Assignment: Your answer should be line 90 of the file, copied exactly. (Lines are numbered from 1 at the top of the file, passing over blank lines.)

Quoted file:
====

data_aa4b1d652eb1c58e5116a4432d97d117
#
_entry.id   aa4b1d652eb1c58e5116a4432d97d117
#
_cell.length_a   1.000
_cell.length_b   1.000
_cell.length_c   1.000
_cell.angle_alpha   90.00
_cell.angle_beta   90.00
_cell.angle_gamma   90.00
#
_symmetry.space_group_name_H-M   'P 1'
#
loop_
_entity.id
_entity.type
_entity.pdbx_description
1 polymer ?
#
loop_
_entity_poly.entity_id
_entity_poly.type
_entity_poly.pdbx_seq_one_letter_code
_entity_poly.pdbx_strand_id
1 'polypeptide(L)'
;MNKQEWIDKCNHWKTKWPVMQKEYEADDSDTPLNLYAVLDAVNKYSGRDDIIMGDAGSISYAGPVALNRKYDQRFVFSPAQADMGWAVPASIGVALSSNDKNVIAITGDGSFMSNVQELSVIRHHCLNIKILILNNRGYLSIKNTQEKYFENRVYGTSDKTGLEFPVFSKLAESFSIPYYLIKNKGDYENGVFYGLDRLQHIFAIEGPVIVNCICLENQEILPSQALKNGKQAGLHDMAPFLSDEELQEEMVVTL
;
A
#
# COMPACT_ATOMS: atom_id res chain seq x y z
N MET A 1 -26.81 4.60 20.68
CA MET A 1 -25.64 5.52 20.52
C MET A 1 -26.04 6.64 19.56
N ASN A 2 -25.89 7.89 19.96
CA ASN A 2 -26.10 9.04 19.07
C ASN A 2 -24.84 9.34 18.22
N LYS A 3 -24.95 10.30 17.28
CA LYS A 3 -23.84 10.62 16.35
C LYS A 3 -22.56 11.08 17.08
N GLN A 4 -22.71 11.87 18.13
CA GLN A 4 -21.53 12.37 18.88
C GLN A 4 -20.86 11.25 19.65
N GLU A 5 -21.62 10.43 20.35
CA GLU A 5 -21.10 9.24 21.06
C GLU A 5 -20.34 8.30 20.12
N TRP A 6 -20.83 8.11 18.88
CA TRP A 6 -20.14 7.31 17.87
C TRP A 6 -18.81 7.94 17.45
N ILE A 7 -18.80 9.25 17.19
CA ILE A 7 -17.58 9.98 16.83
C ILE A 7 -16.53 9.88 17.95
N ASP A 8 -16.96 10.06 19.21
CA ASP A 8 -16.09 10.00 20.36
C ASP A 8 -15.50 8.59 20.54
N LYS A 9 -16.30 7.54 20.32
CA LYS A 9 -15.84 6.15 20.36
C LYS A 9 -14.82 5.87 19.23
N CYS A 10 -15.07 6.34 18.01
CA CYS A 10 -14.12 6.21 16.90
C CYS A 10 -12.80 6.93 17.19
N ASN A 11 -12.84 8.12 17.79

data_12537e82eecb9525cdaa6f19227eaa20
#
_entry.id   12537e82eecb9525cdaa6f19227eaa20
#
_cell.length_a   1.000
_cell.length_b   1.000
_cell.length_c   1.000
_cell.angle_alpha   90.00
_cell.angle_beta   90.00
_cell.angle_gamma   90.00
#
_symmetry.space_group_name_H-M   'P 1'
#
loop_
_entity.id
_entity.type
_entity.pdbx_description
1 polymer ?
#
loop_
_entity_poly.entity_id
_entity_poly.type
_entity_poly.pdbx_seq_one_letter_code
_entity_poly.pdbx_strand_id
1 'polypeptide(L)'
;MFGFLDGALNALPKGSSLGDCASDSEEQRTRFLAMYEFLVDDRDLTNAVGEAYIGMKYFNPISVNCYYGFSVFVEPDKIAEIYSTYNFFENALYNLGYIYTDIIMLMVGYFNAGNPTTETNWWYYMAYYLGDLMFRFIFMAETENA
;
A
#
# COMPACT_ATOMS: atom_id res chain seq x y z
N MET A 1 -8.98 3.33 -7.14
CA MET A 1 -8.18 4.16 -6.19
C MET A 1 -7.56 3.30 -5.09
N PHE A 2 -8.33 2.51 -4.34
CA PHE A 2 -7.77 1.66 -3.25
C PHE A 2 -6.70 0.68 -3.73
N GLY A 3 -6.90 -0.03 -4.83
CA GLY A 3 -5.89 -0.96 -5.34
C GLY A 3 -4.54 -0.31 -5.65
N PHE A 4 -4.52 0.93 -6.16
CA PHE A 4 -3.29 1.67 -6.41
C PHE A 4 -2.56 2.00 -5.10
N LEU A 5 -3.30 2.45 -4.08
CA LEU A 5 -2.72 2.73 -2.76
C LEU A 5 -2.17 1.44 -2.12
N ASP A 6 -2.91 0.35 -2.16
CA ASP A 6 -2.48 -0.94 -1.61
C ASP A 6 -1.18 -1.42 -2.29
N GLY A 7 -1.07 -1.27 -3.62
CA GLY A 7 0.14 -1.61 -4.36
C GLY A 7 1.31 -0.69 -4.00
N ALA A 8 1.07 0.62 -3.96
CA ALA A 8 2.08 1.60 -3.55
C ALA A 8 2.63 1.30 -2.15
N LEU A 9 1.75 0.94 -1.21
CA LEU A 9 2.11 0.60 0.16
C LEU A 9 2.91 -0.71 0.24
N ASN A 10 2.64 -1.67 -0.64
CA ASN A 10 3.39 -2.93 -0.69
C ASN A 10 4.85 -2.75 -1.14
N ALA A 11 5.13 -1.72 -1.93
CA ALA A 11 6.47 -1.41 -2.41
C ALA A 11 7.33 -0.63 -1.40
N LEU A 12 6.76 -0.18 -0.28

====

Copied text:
#